Educating Mississippi's workforce today and for the next generation brought business leaders and legislators to a summit in Jackson. MPB’s Desare Frazier reports.
Early learning and quality daycare translates into a successful workforce according to Katharine Stevens. She's a Scholar with the American Institute in Washington, DC. Stevens is at the Mississippi Economic Council Capital Day speaking to business leaders and lawmakers. She says the critical development years for a child are birth to age three.
"Those first three years lay the foundation for everything that follows from Pre-K, to kindergarten to high school to college, to job-training and the workplace," said Stevens.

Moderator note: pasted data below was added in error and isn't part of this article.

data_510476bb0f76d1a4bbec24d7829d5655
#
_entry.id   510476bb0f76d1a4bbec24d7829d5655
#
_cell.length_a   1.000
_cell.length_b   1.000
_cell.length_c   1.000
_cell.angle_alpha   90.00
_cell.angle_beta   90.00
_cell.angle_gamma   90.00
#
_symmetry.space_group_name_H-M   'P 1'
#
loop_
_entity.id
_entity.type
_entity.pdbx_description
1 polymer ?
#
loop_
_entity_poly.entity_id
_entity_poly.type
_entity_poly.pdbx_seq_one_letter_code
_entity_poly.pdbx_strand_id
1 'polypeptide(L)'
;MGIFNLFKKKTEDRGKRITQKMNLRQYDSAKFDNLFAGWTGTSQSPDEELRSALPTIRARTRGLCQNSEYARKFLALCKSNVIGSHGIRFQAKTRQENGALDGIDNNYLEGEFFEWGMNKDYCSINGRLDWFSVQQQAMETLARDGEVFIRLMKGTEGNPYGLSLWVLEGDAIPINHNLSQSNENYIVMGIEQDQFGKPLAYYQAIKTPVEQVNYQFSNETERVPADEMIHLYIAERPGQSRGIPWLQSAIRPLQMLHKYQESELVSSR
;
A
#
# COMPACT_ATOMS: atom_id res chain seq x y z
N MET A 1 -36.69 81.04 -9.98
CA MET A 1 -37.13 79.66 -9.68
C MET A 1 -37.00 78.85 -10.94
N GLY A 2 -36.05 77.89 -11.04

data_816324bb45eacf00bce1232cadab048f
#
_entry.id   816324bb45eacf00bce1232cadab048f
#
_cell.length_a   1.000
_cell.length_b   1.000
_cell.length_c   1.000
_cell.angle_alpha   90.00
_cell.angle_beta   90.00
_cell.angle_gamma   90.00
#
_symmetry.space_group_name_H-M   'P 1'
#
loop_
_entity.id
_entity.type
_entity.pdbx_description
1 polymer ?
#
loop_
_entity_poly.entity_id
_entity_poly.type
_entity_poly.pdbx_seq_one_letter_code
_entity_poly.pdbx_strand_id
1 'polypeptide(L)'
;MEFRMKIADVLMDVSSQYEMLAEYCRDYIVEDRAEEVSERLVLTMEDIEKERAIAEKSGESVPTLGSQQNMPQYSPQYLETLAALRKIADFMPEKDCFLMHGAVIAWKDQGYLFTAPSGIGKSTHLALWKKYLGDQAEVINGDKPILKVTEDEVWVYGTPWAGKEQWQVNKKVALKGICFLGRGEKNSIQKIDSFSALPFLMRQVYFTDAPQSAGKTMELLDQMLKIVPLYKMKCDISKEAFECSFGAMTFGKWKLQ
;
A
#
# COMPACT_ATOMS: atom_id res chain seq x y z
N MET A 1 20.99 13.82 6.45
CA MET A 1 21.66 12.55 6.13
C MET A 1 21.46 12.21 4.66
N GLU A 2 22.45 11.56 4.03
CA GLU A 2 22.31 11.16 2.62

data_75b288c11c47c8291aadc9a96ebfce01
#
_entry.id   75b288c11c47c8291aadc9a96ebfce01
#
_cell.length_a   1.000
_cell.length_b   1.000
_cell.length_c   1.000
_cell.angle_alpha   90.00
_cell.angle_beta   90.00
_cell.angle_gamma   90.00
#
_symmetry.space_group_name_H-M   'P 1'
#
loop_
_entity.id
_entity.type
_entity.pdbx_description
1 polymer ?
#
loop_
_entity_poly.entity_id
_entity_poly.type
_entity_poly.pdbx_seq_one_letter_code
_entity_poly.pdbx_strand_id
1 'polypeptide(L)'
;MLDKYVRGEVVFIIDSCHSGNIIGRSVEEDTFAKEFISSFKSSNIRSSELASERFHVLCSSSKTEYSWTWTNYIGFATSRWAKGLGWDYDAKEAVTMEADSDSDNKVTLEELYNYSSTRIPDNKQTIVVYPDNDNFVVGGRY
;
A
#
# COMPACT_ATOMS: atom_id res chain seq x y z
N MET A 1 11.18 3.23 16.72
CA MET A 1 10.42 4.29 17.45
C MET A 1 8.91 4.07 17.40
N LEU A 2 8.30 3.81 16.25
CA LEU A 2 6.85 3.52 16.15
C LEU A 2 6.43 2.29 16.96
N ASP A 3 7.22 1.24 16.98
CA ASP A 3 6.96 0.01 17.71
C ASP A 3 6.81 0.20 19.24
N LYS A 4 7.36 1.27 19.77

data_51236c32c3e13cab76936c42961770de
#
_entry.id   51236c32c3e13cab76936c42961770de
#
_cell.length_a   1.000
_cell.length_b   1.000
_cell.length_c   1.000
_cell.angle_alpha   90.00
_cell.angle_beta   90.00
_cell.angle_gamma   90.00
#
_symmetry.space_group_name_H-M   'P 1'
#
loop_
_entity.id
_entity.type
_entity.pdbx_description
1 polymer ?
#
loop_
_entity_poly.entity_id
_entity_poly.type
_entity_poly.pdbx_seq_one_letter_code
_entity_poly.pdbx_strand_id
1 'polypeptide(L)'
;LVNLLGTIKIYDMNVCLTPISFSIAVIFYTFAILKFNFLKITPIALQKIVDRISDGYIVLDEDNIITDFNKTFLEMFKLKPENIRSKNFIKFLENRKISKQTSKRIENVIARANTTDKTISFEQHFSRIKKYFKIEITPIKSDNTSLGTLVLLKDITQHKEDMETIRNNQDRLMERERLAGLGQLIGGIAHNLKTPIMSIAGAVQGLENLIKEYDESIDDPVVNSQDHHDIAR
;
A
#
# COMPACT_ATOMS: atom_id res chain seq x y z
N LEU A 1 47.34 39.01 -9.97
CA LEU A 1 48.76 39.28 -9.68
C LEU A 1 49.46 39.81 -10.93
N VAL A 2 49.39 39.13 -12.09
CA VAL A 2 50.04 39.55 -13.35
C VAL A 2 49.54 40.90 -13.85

Stevens says education must include a focus on the years before Pre-K. She says Mississippi is leading the nation in addressing early learning. The state has started programs such as early learning collaboratives, 3rd grade coaching, and training daycare staff at community colleges. Scott Waller is with the economic council. He says he's always asked by companies how to improve their workforce.
"I think it really starts with maybe greater attention on career technical opportunities, making sure we're finding way to put children on a pathway that leads to success," said Waller.
Waller referred to Milwaukee Tool Company in Mississippi. The firm started a daycare center on site, which attracts workers and provides a learning environment for young children. Governor Phil Bryant says the approach will prepare kids for the workforce.
"Those children at the very earliest ages can begin to learn problem solving, conflict resolution, those early skills, those soft skills that are so needed when they get a job," said Governor Bryant.
Katharine Stevens says expanding early learning initiatives will take time.